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Topic: Anyone Wanting to Try Rasberry Pi ? (Read 6312 times) previous topic - next topic


I think the bit about RP being used for educational purposes (vs. a PC or VM of Linux) is that you can outfit a classroom with RPs, KBs, mice, and cheap TVs for a bit less money than a room full of computers.  Especially when you consider maintenance costs.

It'll also work for the DIY crowd, because it's a fairly complete mini-PC platform -- even the Linux distro is usable out of the box, with the provided images.  That removes quite a bit of the uncertainty for those less than familiar with hardware and Linux to get to the point where they can follow online walkthroughs with a minimum of effort.  The exception being DVR and IPTV use.  Without MPEG2 licenses (read: support), it's useless.  (Anyone here dealing strictly with VC-1/AVC yet?  Not me.)  And I don't think a 700MHz ARM has any hope of handling it in software.

As a hacker's toy, this is not the ideal platform.  Sorry, but unless you can get down to the silicon level, it's still a black box.  That rubs against the grain for me, especially when it's touted as the ultimate experimenters kit.  Look, either I'm allowed to take it apart or I'm not.  This halfsees stuff doesn't cut it.  Sure, you can peek under the hood, but you're confined to running compatible kernels because someone doesn't want to give away their trade secrets.  Fine.  Then it is what it is, and (IMO) what it is, isn't for hackers.

But, I think dhunt hit it on the head... What alternatives are there for full-featured GPUs?  Technology at this level is just always encumbered by patents.  Frustrating how much further a community could take a technology if there weren't always legal roadblocks in the way.


Ill tell you now, typing 80 column text or anything higher resolution on a cheap composite TV will drive you away in about 20 seconds, so replace cheap TV with couple hundred dollar HDMI enabled HD TV

Cause I myself went though oh about 5 composite TV's over the last 2 years before finding one that actually useable, and its been out of production for a decade

Thats my biggest beef, no VGA or even DVI


DVI to HDMI (or visa versa) adapter ($5 bucks, problem solved) .. or even HDMI to VGA (if they're around)


Apr 18, 2012, 12:30 pm Last Edit: Apr 18, 2012, 12:44 pm by pluggy Reason: 1
HDMI to DVI is cheap and easy since they are both digital.  HDMI to VGA is much more difficult and expensive since VGA is analogue.  I can see their point that 'VGA is end of life' but the trouble is VGA has been 'end of life' for over a decade, it just refuses to lie down and die.  It would make the Pi much more expensive to put VGA on it, and previous posters are right. the analogue composite video option is basically c**p.  I have an old 4:3 aspect monitor sat under my bench that has DVI, so that'll do me.  Ultimately it'll be controlled by SSH, so the display won't matter.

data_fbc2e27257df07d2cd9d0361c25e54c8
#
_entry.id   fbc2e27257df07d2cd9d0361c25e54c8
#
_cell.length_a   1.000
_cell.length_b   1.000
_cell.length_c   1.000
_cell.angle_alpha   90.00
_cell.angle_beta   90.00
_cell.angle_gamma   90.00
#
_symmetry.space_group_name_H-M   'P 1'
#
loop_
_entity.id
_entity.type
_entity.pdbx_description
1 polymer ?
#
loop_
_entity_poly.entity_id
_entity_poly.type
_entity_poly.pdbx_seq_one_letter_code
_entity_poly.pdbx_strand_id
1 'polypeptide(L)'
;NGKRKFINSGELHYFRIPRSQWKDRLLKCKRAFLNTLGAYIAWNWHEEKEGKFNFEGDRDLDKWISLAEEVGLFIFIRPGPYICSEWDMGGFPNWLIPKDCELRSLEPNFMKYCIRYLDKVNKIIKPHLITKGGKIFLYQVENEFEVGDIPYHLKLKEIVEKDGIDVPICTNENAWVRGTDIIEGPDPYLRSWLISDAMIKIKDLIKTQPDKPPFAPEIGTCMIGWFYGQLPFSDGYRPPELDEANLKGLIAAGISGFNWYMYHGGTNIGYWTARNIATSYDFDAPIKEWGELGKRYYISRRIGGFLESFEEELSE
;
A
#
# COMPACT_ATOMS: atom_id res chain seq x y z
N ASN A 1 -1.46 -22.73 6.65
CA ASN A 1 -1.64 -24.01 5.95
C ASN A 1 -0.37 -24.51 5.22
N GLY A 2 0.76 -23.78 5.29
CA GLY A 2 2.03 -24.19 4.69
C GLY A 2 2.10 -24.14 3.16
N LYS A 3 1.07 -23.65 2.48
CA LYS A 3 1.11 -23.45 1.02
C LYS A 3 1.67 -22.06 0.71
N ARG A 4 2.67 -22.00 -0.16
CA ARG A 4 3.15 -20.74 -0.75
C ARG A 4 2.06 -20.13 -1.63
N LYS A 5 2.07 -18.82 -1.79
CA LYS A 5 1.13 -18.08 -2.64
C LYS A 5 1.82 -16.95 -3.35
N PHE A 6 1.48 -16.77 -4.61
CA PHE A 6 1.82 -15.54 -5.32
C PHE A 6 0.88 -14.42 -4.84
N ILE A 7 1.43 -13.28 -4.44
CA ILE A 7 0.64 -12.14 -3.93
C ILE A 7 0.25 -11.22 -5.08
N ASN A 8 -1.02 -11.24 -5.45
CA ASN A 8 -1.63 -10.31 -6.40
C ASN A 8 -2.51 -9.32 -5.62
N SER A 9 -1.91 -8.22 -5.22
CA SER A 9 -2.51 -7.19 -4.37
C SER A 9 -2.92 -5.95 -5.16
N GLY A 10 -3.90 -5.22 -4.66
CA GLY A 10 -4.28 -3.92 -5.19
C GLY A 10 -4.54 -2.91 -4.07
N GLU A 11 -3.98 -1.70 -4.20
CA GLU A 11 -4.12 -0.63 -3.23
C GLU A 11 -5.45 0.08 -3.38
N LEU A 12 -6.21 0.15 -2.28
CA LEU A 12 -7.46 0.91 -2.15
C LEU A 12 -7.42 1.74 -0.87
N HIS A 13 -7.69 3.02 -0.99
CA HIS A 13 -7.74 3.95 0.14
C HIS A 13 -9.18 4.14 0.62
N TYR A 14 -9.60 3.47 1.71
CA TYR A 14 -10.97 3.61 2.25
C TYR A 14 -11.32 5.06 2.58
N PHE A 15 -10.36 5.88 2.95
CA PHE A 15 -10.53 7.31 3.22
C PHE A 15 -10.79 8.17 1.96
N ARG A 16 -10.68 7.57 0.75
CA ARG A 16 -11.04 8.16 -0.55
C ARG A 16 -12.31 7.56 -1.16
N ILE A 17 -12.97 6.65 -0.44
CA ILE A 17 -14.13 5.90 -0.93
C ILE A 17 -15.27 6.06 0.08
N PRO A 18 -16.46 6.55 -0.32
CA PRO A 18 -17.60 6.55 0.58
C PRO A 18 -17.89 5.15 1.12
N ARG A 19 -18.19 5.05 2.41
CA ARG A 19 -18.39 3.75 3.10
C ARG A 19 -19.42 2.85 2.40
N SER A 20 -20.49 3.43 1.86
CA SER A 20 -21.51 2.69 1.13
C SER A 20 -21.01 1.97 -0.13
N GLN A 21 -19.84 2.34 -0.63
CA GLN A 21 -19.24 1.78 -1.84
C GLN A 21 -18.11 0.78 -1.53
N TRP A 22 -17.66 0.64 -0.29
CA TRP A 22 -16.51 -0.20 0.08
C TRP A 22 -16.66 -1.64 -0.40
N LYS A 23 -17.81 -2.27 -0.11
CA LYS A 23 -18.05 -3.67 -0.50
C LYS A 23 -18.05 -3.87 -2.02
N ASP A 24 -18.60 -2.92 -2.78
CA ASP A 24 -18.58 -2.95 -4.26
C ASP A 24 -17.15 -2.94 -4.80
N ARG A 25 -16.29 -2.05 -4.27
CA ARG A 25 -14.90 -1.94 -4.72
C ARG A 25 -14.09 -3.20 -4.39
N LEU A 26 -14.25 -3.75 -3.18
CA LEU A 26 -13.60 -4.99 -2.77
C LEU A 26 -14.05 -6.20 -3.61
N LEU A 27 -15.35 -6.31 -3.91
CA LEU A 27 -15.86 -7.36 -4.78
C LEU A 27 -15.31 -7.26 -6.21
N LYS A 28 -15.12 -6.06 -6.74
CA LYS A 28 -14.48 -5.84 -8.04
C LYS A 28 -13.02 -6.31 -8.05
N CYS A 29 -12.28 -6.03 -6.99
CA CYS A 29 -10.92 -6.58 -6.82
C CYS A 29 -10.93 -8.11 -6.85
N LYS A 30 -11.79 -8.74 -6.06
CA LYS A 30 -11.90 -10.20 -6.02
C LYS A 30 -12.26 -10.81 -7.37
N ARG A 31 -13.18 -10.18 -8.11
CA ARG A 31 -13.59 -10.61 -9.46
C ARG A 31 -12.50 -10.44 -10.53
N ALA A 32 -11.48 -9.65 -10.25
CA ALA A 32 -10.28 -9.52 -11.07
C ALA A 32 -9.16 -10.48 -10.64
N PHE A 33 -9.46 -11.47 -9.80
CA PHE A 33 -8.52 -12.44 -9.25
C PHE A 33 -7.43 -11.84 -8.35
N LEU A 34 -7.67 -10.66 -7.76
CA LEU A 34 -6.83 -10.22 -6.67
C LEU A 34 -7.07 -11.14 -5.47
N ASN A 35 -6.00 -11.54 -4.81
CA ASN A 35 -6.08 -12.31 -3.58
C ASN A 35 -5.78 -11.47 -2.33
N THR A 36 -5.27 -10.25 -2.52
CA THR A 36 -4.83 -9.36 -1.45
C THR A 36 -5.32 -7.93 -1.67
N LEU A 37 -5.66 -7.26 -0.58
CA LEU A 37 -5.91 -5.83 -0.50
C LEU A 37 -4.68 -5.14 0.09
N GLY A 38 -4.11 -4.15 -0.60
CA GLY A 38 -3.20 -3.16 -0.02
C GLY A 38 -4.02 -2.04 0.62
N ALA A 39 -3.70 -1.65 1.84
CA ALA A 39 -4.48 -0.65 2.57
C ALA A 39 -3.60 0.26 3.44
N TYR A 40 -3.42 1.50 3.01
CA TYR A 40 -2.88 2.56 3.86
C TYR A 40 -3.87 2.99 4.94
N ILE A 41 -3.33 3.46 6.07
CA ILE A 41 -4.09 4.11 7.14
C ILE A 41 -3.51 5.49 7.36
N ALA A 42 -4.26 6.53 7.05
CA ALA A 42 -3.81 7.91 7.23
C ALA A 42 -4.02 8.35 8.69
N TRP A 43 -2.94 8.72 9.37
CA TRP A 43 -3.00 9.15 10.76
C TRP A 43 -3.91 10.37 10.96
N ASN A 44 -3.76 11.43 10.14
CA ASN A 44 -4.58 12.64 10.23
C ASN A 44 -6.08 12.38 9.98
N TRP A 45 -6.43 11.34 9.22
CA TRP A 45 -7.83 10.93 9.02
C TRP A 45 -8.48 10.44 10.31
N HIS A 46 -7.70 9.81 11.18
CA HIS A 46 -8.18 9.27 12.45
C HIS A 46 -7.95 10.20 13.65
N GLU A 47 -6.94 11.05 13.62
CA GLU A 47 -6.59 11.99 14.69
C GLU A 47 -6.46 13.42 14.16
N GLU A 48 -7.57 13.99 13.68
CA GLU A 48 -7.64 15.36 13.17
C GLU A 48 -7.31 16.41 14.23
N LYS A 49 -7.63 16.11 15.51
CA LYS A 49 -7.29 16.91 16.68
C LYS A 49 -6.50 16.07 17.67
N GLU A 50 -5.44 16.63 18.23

VGA is much more difficult and expensive since VGA is analogue.

so is composite, so they are taking a RGB space and squashing it down to a color burst and sync's all on one wire, seems more trouble unless the chip just wont do a vga signal

I can see their point that 'VGA is end of life'

yea and composite has been on the chopping block since the early 90's with SVIDEO and SCART, it just seems to be a very odd choice for a computer system other than media playback on a SDTV, and even then it could be better with the above outputs



a very odd choice

What "choice"?  You're probably talking about Broadcom-provided SoC originally designed for digital settop boxes, so HDMI was probably already there (complete with content security features demanded by the main customers) (and VGA wasn't.)


Its cheap because its little more than the Broadcomm SOC, so if the SOC does it, the Pi does it.  Think video streaming box and it being plugged into a modern telly which is what it was designed for.  The cheap educational computer bit is a sideline..........


Can't wait for the eBay flood of Pi to begin. Loads of people without a clue will have ordered one and they'll either hit the desk draw or the bay :D


Well yeah lots of people will buy one for the simplicity and never touch it again, which could ultimately be it's down fall, too many people who really have no clue just buying it for price and oh that's cool, shame I have no idea about any of it, and i'm hoping some of them will learn how to use it, but buying one of these to get kids programming just can't see it happening personally.


but buying one of these to get kids programming just can't see it happening personally.

The problem is that a lot of teachers in UK schools are quite poor at the subject they are supposed to teach and many will not let the kids have exposure to something they don't understand on their machines in case they "break" them.
Otherwise Processing would fill the bill nicely.

With the Pi they can isolate programming kids from their expensive machines.


I doubt you could break the machine if you gave the kids VB to use... and if they could i'd be interested how lol


That is precisely not the point. The teachers THINK they can break it. I said they were poor.

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